Apples and Grapes: A New Couple at Bellwether Cidery and Winery

There is something very sweet in the story of the family winery, where each generation is groomed from birth to take over the family business one day and preserve the family traditions. The story often goes like this: Grandpa still has a presence in the tasting room, but Dad now runs the show, with Junior in-training and waiting in the wings for his turn. There is, however, a growing cohort of young winemakers who grew up in the business but who were driven to do things differently. In this series, we profile five such wine entrepreneurs who have stepped away from tradition to put their own stamp on the industry. 

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For some, entering the wine business is not so much a deliberate choice but more the culmination of a series of coincidences. Such is the case for Kris and Caitlin Matthewson, Winemaker and General Manager, respectively, of Bellwether Winery in New York State’s Finger Lakes Region.

Kris Matthewson Bellwether Winery

For Kris, who grew up in Hammondsport, NY, proximity alone meant lots of exposure to the wineries. “It was just a very present thing in my life, and it seemed natural that I ended up working at a winery as a young adult.” It was natural because that’s where the work was in that (mainly rural) area, but Kris’s true passion was for soccer. “I thought I would eventually end up being a college soccer coach,” he remembers. He earned a degree in psychology at Utica College in upstate New York, but summers and breaks at Bully Hill Winery led to a position as a cellar rat at Heron Hill after college. After a year or so, still unsure about his career path, he tried social work, but “I found myself being called back to the wine industry.” Then, after working for a distributor for about six months, he landed a position at Swedish Hill, and soon after, took on the role as Assistant Winemaker at Atwater Estate Vineyards.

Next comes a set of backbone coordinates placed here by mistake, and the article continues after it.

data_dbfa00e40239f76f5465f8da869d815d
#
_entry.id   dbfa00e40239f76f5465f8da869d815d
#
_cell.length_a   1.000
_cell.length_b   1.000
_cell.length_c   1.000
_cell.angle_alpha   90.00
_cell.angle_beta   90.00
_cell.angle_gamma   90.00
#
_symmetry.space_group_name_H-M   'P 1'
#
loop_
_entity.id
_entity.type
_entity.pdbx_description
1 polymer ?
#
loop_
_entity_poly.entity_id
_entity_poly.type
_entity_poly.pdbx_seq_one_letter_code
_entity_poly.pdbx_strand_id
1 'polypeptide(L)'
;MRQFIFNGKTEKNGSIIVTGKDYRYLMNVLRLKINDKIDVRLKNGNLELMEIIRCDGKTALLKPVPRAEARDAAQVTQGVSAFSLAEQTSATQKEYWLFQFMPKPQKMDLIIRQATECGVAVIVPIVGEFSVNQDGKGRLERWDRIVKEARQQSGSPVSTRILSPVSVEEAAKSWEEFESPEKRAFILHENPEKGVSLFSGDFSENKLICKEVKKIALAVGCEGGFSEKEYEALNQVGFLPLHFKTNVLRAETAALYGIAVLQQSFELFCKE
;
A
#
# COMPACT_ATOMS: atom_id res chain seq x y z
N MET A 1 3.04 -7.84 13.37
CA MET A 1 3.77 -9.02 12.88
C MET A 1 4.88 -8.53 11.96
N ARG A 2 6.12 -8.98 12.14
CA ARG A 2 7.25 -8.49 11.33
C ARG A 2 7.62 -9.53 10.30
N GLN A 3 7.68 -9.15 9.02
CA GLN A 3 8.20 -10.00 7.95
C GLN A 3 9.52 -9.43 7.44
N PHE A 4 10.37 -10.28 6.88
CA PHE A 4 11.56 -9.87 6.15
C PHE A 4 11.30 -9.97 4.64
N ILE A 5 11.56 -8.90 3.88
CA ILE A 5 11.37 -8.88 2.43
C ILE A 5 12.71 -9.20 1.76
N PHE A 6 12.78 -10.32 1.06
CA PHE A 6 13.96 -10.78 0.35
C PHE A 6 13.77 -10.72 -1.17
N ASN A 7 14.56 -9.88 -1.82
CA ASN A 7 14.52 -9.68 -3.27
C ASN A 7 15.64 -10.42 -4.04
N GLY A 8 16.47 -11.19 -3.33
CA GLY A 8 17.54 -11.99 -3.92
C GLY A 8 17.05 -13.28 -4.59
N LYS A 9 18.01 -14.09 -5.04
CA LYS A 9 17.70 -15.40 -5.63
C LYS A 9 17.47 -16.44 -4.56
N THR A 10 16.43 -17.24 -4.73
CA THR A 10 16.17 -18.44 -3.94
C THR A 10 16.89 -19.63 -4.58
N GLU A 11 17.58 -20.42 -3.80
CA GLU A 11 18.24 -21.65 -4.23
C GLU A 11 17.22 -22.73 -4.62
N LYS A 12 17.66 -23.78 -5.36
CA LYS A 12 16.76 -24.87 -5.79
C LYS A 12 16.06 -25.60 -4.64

Enter Caitlin. Caitlin’s parents–Cheryl and Bill Barton—have owned and operated Bellwether Cidery in Trumansburg, NY, since 1999. Caitlin never planned to continue on in the family business. In fact, she went away to college in Michigan, studied anthropology, and only after a teaching position abroad fell through at the last minute did she end up back home. When her parents needed to take some time away, Caitlin stepped in to run the business. “But I always thought it would be temporary,” she says. Except, “by the time everything evened out again, I had met Kris and it seemed like it was just meant to be that I stay in the area and in the industry,” she says. The two were married in 2011. Caitlin continues to work full-time at the Cidery. “I do everything there but mow the lawn and make the cider – although I have on occasion mowed the lawn!” she says.